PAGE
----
Best Way to Deal with Absent D&D Players. 7 Tips for DMs

Last game night one of my players was absent and it really impacted the story in a negative way. So I wondered: What is the best way to deal with absent D&D players? I decided to do some research and write a helpful post on how to deal with missing players.

The best way to deal with absent D&D players is to sit down with your group ahead of time and make clear agreements. This way everyone has already agreed to how absence will be handled and the group shares responsibility for providing the solution.

There are seven main solutions to choose from, which all have pros and cons:

Updated on 01-05-2023

1. The Character is Missing from the Party for an External Reason

The first solution is an easy one. At the start of the session think of a perfectly reasonable explanation of why a party member is absent. There are plenty of valid reasons you can come up with. And you can use these reason more than once if a player misses sessions regularly.

For instance, a reason that could affect the whole group is having their employer be a powerful sorceress, wizard or deity who simply teleports party members to where they are most needed. Of course, these powerful beings don’t have to explain their actions to mere mortal characters.

You could also choose more personal reasons for characters going missing. If you can tie these reasons to the characters’ background that would be even better.

The parties fighter might be drunk at the tavern again, trying to drown the memories of battle. Or the thief might have to hide from a powerful bounty hunter. Maybe your parties wizard has contracted a magical disease that makes him fade from reality from time to time. And your cleric could be caught up in a mandatory spiritual ritual that will take days to complete.

Ask players to think of the coolest explanation they can come up with and use it during the game.


2. Letting the DM Play the Character as an NPC in the Background

This solution is probably the one that most groups choose and it has many advantages. Story-wise if the DM plays the character, not much changes. Characters aren’t zipping in and out of the story and the party stays together. But some DMs might feel like it is a big responsibility to play the character of a player.

Treat the character as an NPC and decide ahead of time that no action you take will cause the character to die or cause a major setback unless you have a total party kill (which should be extremely rare).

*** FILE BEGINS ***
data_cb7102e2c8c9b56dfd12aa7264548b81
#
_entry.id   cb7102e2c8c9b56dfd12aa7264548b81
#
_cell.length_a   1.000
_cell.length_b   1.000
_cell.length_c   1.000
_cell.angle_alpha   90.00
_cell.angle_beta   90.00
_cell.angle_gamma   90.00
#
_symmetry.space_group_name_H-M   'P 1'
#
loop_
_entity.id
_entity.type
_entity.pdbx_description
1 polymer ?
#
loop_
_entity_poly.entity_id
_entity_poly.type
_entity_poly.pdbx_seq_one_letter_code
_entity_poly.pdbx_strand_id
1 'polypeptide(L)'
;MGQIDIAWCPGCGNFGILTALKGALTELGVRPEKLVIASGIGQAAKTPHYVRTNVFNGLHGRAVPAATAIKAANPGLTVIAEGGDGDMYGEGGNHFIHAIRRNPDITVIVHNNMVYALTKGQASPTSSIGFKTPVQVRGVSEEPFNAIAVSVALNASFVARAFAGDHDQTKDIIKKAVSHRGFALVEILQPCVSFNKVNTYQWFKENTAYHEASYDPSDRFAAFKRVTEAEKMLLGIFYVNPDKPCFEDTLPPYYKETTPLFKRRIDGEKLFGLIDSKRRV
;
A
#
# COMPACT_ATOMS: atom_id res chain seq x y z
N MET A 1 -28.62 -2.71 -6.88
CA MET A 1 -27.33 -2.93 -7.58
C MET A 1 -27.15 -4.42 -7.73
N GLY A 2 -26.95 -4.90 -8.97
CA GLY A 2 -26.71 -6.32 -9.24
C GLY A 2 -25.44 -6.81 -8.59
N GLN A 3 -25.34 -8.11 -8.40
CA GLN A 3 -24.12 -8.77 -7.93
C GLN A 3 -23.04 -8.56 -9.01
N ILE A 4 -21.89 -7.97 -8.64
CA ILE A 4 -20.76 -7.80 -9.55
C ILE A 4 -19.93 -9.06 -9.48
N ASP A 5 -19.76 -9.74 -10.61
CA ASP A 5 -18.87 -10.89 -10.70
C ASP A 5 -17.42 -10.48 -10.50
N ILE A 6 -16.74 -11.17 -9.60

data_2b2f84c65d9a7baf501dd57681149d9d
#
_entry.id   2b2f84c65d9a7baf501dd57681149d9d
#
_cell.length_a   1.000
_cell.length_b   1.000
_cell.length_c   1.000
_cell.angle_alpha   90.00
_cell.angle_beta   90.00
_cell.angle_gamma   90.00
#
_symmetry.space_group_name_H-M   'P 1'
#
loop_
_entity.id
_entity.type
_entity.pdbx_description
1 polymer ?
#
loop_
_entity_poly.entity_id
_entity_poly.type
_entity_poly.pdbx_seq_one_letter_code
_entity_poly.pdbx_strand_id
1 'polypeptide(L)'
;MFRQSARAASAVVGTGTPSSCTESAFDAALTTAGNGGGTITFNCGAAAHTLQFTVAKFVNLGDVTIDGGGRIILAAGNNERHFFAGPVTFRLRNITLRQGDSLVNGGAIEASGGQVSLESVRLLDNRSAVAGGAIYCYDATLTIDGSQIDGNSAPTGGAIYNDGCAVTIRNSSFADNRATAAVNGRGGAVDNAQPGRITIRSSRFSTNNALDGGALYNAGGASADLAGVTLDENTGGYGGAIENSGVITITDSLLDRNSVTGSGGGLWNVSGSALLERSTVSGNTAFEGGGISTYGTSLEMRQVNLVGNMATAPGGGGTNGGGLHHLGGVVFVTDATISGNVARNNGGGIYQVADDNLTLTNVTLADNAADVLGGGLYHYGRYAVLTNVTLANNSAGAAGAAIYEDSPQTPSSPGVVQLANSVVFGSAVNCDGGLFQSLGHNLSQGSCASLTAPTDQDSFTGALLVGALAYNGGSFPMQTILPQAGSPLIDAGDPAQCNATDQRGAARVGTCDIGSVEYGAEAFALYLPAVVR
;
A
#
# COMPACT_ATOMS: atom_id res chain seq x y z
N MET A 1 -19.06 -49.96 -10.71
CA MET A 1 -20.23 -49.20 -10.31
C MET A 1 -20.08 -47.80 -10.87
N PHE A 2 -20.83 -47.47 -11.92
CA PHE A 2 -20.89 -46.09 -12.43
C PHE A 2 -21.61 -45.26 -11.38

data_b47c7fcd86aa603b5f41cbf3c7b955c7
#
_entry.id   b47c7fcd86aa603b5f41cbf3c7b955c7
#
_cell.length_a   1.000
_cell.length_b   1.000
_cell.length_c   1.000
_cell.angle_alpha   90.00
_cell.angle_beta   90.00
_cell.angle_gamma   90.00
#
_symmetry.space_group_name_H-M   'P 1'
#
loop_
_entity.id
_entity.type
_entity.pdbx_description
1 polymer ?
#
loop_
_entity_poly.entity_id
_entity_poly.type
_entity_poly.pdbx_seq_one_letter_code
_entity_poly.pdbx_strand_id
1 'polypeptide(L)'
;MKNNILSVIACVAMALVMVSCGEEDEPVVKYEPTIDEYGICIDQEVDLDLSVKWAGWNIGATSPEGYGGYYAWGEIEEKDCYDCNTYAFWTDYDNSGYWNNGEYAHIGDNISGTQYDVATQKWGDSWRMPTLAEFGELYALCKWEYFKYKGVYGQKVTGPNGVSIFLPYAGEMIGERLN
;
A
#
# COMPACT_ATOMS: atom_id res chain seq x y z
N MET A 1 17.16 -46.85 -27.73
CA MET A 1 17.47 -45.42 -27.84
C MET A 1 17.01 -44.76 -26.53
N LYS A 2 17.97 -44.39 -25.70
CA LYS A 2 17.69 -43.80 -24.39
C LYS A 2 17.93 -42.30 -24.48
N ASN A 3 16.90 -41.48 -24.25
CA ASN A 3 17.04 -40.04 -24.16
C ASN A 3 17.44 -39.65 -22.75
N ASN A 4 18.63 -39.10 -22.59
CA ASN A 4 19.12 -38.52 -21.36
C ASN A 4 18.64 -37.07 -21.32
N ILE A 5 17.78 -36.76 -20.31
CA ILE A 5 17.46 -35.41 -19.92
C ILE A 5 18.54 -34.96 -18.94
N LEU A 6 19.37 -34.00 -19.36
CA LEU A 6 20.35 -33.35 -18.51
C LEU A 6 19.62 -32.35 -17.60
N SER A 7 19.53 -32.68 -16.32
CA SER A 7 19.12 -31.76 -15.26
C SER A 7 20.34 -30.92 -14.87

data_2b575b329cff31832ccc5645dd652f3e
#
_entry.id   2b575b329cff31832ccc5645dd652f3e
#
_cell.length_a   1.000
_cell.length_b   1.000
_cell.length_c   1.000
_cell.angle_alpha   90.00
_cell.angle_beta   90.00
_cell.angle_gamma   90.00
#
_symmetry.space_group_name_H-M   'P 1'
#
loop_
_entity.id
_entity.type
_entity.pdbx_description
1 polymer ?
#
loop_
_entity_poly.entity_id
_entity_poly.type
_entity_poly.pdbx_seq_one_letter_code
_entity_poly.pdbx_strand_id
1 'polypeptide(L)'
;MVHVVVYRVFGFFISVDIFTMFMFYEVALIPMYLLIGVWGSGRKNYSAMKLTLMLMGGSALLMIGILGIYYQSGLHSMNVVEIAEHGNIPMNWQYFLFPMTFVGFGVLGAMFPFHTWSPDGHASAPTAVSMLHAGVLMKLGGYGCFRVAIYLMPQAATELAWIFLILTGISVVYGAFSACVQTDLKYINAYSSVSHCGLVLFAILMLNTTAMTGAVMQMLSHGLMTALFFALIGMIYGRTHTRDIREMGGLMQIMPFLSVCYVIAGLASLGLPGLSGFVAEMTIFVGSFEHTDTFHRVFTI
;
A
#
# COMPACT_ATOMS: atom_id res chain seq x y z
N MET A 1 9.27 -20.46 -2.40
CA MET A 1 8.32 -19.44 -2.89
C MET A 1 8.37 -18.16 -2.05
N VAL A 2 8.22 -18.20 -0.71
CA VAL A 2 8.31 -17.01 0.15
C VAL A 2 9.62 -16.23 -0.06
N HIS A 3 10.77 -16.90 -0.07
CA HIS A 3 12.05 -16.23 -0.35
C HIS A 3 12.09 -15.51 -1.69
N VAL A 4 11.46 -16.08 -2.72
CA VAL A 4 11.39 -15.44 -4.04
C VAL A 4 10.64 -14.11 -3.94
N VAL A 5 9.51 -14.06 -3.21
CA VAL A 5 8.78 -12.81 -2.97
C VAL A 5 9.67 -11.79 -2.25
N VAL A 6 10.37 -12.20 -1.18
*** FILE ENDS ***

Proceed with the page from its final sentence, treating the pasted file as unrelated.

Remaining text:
During combat, I usually have NPC’s fighting at full HP but they only get one action every other round. Also, they only get half the powers, spells and so on of a PC. And they never come up with solutions for the obstacles I put in my players’ path.

3. Use a style of Play Called West Marches

The West Marches is a style of play where there is no regular playing time. It is the players’ job to schedule the next session. There is also no regular party.

Each game – from a pool of ten to fifteen players – a group of four to six players get together to explore the wild lands around a settlement. Finally, there is no regular plot. Each session is an adventure on its own. The adventure must reach a conclusion by the end of the session and characters finish at the settlement where they started.

4. Choosing Another Player who can Play the Character

This is a solution I have found multiple times while researching this article, but it is not one I recommend. Don’t let another player run the character. If the character dies it creates tension in the group. And that will negatively impact the game more than anything else ever will.

Remember, whether or not a character dies is just about the adventure your playing right now, but having a gaming group of good friends that will play for years to come (or decades in my case) is infinitely more important.

You can have another player roleplay the character if you are planning on doing non-lethal challenges. Not every session has to be about defeating monsters. Our webshop has plenty of non-combat challenges such as puzzles, riddles, politicics, and fortunetelling. Don’t be afraid to change it up.

Related Article:

D&D Door Puzzles: A Designer’s Guide (With Free Puzzles)

Best D&D Puzzles According to Players

5. Make the Story About the Missing Character

This one you probably shouldn’t use too often. But it can be fun to have one character go missing for no apparent reason and turning the session into a Sherlock Holmes type of detective. Only do this if you are comfortable coming up with a detective story on the fly.


6. Splitting up the Party

It can be hard to think of an external reason why characters should suddenly leave the party. Especially when you are in a dungeon or in the wilds. But you can always have some event cause the party to split up.